A plaque remaining from the Big Apple Night Club at West 135th Street and Seventh Avenue in Harlem.

Above, a 1934 plaque from the Big Apple Night Club at West 135th Street and Seventh Avenue in Harlem. Discarded as trash in 2006. Now a Popeyes fast food restaurant on Google Maps.

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Entry from July 26, 2012
Out-of-Pocket Expenses

An “out-of-pocket” expense or cost is something that someone has to pay himself or herself. For example, on a business trip, there could be out-of-pocket expenses such as gas and meals. Sometimes out-of-pocket expenses are reimbursed by an employer and sometimes out-of-pocket expenses are tax deductible.

“Out of pocket expenses” has been cited in print since at least 1828 and “out-of-pocket costs” since 1831.

Wikipedia: Out-of-pocket expenses
Out-of-pocket expenses are direct outlays of cash which may or may not be later reimbursed.

In operating a vehicle, gasoline, parking fees and tolls are considered out-of-pocket expenses for the trip. Insurance, oil changes, and interest are not, because the outlay of cash covers expenses accrued over a longer period of time.

The services rendered and other in-kind expenses are not considered out-of-pocket expenses, nor are depreciation of capital goods or depletion.

Barron’s Business Dictionary: Out-Of-Pocket Expenses
Expenditures out of a taxpayer’s own funds for business or personal use. For example, unreimbursed out-of-pocket expenditures for telephone, uniforms, or equipment incurred in rendering services to a charitable organization may be deductible as a charitable contribution.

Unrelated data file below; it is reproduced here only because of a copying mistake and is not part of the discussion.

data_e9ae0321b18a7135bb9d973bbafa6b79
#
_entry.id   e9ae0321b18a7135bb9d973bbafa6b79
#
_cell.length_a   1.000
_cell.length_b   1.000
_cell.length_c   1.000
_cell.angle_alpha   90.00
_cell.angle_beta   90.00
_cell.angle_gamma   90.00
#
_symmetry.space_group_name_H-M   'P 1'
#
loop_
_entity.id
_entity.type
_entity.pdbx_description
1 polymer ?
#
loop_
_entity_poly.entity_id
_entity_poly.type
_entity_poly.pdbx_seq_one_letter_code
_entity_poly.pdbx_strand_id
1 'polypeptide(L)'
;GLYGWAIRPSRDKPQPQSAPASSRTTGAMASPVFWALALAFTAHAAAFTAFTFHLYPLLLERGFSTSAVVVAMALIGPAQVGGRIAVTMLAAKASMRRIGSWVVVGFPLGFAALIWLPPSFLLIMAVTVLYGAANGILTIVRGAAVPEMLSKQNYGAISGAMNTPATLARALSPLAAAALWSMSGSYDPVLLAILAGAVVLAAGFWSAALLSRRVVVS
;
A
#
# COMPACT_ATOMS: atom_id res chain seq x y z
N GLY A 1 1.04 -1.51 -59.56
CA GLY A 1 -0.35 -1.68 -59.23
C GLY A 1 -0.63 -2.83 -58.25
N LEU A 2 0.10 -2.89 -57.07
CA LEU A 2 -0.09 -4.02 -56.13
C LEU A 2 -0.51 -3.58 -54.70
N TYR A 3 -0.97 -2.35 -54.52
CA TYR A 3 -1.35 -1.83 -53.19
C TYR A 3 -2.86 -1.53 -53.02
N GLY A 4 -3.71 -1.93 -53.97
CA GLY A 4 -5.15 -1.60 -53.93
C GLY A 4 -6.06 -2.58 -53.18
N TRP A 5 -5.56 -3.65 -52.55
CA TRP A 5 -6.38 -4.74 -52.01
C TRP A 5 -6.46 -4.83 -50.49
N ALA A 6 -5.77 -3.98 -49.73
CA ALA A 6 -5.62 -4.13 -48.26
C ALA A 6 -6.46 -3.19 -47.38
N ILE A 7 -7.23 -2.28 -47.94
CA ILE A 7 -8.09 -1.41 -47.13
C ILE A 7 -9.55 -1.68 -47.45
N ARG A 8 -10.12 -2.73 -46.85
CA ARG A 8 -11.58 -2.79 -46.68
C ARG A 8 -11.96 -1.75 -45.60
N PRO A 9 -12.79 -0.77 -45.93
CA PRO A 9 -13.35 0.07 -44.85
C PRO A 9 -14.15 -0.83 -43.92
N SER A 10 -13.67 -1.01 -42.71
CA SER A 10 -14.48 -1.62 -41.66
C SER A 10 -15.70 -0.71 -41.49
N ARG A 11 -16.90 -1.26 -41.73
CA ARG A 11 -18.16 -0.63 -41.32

Definition of ‘Out-Of-Pocket Expenses’
An expense incurred and paid for by an individual for personal use, or relating to one’s employment or business. This can also relate to ongoing costs of operating a fixed asset, such as a car or a home. 

Some out-of-pocket expenses may be reimbursed by an employer or other group if the expense is incurred directly on their behalf.

The Free Dictionary
out-of-pocket expenses
Fig. the actual amount of money spent. (Alludes to the money one person pays while doing something on someone else’s behalf. One is usually paid back this money.)

Merriam-Webster Dictionary
out–of–pock·et adj \-ˈpä-kət\
Definition of OUT-OF-POCKET
: requiring an outlay of cash ”out–of–pocket expenses”
First Known Use of OUT-OF-POCKET

(Oxford English Dictionary)
out-of-pocket adj. and n.
1885 Law Times Rep. 52 545/1 The plaintiffs..incurred various out-of-pocket expenses.
1973 ‘I. Drummond’ Jaws of Watchdog vii. 92 He was to be paid £15,000 in used notes, for his own pay-off and his out-of-pocket.
1994 Amer. Scientist Oct. 451/3 Let us ignore the out-of-pocket costs of travel.

Google Books
History of George Godrey
Written by Himself
London: Henry Colburn
Pg. 33 (Volume II):
The juries will give only a farthing damages, of course; but then the costs — the costs, you know; so we get them, we shall do: and these (out of pocket expenses deducted), we will divide between us.”

Google Books
Six letters on subjects very important to England
By Sir George Cockburn
London: WIlliam Blackwood
Pg. 164:
... and if the taxed costs, on the whole, and the out-of-pocket costs on same, by both parties, were calculated, it would be found, that to recover the L.50 it cost L.150.

Google Books
15 August 1840, The Legal Observer, pg. 298, col. 2:
Here, what expenses (out-of-pocket expenses too) were incurred, for no one useful purpose?

12 July 1854, The Nonconformist (London), pg. 574, col. 3:
He (Mr. Gidley) had stated to the registrar, that it was his wish not to put the man to any unnecessary expense; the out-of-pocket expenses must, of course, be paid, but his own charges would be nominal.

Chronicling America
6 March 1892, Pittsburg (PA) Dispatch, “Princely Perquisites,” pg. 7, col. 2:
LONDON, March 5.
... and actually urge than an ambassador or minister should send in his bill like any common person and receive only out-of-pocket expenses.

Posted by Barry Popik
New York CityBanking/Finance/Insurance • (0) Comments • Thursday, July 26, 2012 • Permalink